Wallace Immen provides some insight into business owners and how they are responding to this frightening economic downturn in his article, Scary times? Try being on your own, in the Globe and Mail. Amy Casson, Principal of Polished Image Inc. says she is wrapping up contracts and finding potential new sources of business unwilling to make any commitments. With three children to feed, she’s pulled out her resume and is actively seeking a full time job. Ms. Casson is one in seven; one in the more than two million people in Canada who are self-employed and finding themselves at a career crossroad with the current decline in business. The services, projects and programs that have been available to many working on their own, are being eliminated by companies in an effort to cut costs.
Despite current market trends, a recent survey from The Association of Management Consultants found 75% of self-employed remain optimistic expecting as much work in six months as they have today. The industries that have significantly slowed employment of independent workers include mining, manufacturing and retail and those fields seeing little effect so far are health care, utilities, energy, education and environmental consulting.
Robert McCulloch, President of management consultancy CYOR Inc. in Toronto and chairman of the Canadian Association of Management Consultants said, “I thing you’re going to see extreme reactions to the economic downturn. At one extreme, projects are being put on hold, budgets are frozen and consultants are being terminated or asked to take a pay cut”. On the other, “there will be some companies that will decide to downsize permanent staff and bring in contractors that are easier to let go if things get even tougher”. Considering the uncertainty, Ms. Casson says, “I’m not going to give up my own business because I’ve trained for it and I have a track record. I plan to keep up my presence on the Internet and keep networking with clients letting them know I am available as a self-employed coach”.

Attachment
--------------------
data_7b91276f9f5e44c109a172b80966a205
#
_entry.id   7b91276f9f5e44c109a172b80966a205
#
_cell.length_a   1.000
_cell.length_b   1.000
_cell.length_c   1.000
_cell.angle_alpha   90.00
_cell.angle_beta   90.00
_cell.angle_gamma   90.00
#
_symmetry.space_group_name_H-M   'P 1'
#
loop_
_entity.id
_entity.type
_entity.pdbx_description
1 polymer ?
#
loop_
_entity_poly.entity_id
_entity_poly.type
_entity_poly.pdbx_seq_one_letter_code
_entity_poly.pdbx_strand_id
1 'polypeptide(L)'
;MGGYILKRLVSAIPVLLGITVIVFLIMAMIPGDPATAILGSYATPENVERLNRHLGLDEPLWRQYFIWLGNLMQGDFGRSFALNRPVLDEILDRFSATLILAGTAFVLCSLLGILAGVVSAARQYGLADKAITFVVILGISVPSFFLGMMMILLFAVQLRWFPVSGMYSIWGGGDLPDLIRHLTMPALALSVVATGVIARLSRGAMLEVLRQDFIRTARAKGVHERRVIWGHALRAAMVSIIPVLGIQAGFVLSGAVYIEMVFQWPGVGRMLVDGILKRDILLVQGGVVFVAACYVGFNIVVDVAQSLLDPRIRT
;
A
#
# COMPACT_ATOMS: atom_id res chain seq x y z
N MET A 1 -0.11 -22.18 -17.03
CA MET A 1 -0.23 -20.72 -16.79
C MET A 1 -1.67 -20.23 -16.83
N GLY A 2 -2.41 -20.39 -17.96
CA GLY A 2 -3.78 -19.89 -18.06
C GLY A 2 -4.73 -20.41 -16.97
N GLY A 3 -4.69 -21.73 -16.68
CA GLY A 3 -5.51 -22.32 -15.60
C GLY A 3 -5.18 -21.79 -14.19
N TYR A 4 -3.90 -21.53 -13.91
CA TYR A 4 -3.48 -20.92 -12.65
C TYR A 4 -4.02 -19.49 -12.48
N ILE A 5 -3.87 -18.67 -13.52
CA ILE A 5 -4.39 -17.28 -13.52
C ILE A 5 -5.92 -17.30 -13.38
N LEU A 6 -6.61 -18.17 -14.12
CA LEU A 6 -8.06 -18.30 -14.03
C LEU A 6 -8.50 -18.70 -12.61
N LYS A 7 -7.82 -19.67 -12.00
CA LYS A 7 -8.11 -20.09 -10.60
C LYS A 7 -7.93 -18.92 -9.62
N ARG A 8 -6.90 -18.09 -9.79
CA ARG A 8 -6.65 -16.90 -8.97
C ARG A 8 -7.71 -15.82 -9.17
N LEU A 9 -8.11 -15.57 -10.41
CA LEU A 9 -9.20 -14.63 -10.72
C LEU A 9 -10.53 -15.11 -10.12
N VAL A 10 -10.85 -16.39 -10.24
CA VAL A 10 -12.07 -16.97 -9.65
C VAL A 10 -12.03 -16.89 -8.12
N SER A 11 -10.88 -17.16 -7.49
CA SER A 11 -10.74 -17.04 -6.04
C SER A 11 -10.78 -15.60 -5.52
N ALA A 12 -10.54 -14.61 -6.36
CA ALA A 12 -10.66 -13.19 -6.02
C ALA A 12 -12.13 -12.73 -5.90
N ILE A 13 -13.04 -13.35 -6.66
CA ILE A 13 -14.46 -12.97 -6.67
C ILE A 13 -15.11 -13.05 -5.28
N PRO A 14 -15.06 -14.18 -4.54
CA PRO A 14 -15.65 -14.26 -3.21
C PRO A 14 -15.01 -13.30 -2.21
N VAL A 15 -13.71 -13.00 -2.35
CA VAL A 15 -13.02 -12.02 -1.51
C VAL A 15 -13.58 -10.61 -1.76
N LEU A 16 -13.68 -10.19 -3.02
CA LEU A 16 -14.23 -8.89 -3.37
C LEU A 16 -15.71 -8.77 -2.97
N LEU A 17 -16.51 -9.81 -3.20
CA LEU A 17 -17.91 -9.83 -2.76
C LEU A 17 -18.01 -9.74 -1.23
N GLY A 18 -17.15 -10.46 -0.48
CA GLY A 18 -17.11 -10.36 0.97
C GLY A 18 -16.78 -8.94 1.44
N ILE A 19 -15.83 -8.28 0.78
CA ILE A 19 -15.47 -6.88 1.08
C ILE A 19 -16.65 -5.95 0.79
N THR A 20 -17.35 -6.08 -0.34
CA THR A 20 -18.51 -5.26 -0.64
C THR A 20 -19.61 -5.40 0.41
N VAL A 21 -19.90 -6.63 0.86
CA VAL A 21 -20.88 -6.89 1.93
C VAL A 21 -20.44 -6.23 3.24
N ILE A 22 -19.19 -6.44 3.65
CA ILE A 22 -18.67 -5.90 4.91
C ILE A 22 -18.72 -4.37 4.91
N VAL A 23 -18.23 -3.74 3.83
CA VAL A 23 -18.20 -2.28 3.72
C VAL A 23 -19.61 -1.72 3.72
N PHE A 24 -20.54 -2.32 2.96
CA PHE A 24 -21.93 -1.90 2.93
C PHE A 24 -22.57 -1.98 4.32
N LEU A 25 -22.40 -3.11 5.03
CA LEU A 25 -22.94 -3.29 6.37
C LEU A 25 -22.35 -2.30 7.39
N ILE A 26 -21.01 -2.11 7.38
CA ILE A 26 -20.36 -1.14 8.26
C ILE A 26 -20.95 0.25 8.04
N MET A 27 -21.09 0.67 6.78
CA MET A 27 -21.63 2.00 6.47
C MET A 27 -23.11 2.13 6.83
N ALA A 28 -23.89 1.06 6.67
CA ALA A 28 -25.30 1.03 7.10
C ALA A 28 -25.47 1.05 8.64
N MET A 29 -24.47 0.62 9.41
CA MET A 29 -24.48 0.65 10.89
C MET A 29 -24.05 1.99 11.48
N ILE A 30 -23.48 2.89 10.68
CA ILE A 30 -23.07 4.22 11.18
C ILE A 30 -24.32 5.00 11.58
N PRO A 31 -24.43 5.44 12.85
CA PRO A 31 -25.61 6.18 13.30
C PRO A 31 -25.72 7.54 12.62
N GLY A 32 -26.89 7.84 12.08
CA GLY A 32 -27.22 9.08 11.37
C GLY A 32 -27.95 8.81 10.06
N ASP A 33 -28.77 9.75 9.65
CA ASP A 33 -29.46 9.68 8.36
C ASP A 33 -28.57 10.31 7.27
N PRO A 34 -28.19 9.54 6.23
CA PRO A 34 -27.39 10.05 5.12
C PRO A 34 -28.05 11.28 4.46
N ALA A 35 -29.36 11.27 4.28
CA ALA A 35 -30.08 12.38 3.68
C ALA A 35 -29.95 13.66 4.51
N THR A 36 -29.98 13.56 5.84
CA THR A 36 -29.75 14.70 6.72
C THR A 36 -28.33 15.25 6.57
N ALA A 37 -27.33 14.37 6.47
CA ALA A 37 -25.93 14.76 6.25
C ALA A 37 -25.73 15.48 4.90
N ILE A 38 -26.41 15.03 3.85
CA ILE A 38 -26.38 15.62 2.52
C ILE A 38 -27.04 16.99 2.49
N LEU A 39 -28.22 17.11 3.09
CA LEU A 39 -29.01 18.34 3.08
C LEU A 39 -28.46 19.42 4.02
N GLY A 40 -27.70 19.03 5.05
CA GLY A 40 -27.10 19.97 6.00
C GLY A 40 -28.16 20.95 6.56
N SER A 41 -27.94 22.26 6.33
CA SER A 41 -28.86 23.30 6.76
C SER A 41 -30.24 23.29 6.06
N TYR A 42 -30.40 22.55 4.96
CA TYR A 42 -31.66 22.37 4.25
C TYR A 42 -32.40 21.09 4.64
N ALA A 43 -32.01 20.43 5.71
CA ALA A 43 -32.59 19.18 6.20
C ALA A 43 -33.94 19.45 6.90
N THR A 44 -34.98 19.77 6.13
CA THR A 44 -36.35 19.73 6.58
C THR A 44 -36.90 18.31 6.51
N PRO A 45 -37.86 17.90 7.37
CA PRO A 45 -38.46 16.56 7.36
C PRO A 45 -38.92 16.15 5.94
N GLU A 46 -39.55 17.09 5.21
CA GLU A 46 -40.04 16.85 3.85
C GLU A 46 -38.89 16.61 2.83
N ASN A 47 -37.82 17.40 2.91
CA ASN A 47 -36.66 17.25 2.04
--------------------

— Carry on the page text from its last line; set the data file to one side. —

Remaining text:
Career Coaches, Paul Copcut and Nina Spencer, offered tips to survive in tougher times, which included, market yourself, work your network, prospect for opportunities, focus on your expertise, offer added value and create a buzz, to name a few. Paul Copcutt is the founder of Square Peg Solution and says organizations may be reigning in expenses but they still need solutions for their problems and will invest in those who can offer them.
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